There are commentators who are now noting that "ISIS wins when Christians leave the Middle East".
The jihadist recently vandalized ancient Roman statues and artifacts at the Syrian archaeological site of al-Salhiye, known as Dura Europos. ISIS devastated the most famous capitals of ancient Mesopotamia, from Nimrud to Hatra.
"This destruction is unprecedented in recent history", according to Marina Gabriel, coordinator of the American Schools of Oriental Research Cultural Heritage Initiatives, an institute that tracks the destruction of Islamic State.
The Nimrud ziggurat, built almost 2900 years ago -- the most spectacular sacred structure known in ancient Mesopotamia -- does not exist anymore. ISIS terrorists devastated the Mosul Public Library, where 10,000 manuscripts were burned or stolen. ISIS also managed to erase of the entire Jewish history of Mosul, including the tombs of Jonah, Seth and Daniel.
The Caliphate destroyed the first Assyrian city, Khorsabad. The greatest devastation, however, took place in Palmyra, the most important archaeological jewel of the Middle East. Palmyra delenda est.
The Islamic State also eliminated thousands of years of Syrian and Iraqi history, pulverizing exquisite ancient treasures such as the temple of Bal.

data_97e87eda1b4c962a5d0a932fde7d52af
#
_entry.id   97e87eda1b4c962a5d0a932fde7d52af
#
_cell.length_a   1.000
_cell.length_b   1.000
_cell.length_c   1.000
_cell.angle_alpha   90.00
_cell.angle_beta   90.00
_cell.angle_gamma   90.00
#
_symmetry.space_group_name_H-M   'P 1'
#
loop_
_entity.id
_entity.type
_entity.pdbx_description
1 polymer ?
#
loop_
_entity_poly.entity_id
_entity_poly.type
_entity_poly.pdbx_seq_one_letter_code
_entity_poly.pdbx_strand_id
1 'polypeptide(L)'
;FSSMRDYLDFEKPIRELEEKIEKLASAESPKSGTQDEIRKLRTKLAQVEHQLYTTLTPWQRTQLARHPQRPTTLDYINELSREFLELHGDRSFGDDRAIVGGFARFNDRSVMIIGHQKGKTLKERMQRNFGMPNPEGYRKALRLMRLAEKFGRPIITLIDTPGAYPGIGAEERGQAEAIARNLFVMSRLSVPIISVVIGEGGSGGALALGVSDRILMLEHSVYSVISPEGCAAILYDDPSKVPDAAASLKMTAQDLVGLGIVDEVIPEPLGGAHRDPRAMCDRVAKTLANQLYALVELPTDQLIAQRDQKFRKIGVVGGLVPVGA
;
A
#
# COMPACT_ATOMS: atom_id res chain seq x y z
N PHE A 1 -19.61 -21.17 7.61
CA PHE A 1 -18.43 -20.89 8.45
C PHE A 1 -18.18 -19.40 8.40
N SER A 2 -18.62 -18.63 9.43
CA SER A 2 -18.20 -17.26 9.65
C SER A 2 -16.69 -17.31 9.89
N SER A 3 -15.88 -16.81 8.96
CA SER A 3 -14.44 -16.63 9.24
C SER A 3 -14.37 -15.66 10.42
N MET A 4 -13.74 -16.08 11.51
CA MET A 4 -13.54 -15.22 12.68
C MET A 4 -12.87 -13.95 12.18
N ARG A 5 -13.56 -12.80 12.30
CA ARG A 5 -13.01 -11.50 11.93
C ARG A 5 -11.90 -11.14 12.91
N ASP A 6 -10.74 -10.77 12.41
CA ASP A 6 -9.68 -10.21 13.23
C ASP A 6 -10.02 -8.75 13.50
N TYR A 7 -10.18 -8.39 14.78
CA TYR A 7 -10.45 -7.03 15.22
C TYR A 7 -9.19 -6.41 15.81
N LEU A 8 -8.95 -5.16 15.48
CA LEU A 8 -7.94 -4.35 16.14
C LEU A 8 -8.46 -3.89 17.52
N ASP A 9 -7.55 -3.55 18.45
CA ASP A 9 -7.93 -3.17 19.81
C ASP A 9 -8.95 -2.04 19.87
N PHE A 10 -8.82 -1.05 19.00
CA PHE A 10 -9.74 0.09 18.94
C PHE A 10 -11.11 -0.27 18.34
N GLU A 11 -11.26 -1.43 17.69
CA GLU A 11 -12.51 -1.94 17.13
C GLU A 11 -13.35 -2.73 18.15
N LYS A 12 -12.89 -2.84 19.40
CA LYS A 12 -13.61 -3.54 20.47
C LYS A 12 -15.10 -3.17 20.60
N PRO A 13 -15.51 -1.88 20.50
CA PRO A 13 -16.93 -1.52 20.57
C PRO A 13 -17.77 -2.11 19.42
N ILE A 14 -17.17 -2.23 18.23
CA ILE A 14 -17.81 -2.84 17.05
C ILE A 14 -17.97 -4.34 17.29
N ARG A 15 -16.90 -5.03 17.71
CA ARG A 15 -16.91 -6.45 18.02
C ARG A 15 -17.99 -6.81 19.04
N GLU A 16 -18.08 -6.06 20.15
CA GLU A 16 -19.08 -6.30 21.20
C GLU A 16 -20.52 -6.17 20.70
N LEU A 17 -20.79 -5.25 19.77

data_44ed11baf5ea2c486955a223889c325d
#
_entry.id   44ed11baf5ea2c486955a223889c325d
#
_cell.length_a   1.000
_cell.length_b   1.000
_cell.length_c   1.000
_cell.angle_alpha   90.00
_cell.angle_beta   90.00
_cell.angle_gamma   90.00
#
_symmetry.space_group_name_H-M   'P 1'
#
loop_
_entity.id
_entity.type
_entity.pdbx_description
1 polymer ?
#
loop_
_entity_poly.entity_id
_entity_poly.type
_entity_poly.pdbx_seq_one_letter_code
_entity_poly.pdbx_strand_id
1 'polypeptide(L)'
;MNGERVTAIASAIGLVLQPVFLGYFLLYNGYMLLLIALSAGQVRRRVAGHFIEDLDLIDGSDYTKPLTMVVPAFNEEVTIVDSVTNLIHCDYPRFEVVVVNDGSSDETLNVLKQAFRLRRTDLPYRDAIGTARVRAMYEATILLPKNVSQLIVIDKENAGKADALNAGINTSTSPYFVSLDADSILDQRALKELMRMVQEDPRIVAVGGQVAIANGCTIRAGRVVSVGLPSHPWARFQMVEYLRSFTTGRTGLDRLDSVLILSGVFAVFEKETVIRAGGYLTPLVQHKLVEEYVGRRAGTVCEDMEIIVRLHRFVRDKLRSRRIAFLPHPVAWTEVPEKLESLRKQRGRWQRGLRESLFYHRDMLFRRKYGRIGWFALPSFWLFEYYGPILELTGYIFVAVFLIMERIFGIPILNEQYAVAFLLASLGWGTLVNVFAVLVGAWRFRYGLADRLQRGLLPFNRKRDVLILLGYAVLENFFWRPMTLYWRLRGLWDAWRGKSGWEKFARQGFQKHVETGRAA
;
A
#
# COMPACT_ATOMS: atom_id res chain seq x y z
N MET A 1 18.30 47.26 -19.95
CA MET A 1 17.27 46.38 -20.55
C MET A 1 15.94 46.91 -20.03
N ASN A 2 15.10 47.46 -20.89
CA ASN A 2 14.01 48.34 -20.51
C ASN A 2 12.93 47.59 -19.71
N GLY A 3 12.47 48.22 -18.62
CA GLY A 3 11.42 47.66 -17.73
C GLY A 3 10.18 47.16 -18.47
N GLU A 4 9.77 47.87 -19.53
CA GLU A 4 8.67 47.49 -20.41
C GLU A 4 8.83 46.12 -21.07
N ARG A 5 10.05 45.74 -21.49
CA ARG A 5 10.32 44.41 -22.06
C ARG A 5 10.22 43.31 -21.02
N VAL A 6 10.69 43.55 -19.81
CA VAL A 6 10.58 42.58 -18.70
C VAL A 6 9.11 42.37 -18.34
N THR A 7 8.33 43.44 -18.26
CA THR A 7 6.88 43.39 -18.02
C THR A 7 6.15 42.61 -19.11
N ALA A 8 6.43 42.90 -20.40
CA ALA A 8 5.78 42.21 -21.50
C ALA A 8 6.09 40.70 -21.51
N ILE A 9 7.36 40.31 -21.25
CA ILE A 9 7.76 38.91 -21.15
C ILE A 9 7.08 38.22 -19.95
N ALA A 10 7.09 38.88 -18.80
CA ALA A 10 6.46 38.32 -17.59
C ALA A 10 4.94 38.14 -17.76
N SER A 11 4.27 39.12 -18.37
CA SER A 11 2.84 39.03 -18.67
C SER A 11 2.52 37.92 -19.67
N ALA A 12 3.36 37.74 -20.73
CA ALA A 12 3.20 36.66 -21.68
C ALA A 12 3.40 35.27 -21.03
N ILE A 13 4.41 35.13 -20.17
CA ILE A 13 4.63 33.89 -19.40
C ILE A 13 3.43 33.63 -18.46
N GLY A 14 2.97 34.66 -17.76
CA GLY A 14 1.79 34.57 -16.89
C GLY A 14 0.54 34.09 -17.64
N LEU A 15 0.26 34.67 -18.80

As the Caliphate razed to the ground everything in its path, Europe reacted as if that were just the result of regrettable manners that should not concern her. The Islamists, however, had other plans. Professor Paul Veyne writes in his book on Palmyra:
"Why, in August 2015, did ISIS need to blow up and destroy that temple of Baalshamin? Because it was a temple where pagans before Islam came to adore mendacious idols?
No, it was because that monument was venerated by contemporary Westerners, whose culture includes an educated love for 'historical monuments' and a great curiosity for the beliefs of other people and other times.
And Islamists want to show that Muslims have a culture that is different from ours, a culture that is unique to them. They blew up that temple in Palmyra and have pillaged several archaeological sites in the Near East to show that they are different from us and that they don't respect what Western culture admires".
That is why, after Palmyra, the Islamic State attacked music halls and other Western symbols in Europe. The "JV team" might be losing ground, but so far it is winning the war of civilizations.
Will the West be able not only to free Raqqa and Mosul, but also to reverse this cultural avalanche trying to crush it?
Originally published at Gatestone Institute - reposted with permission.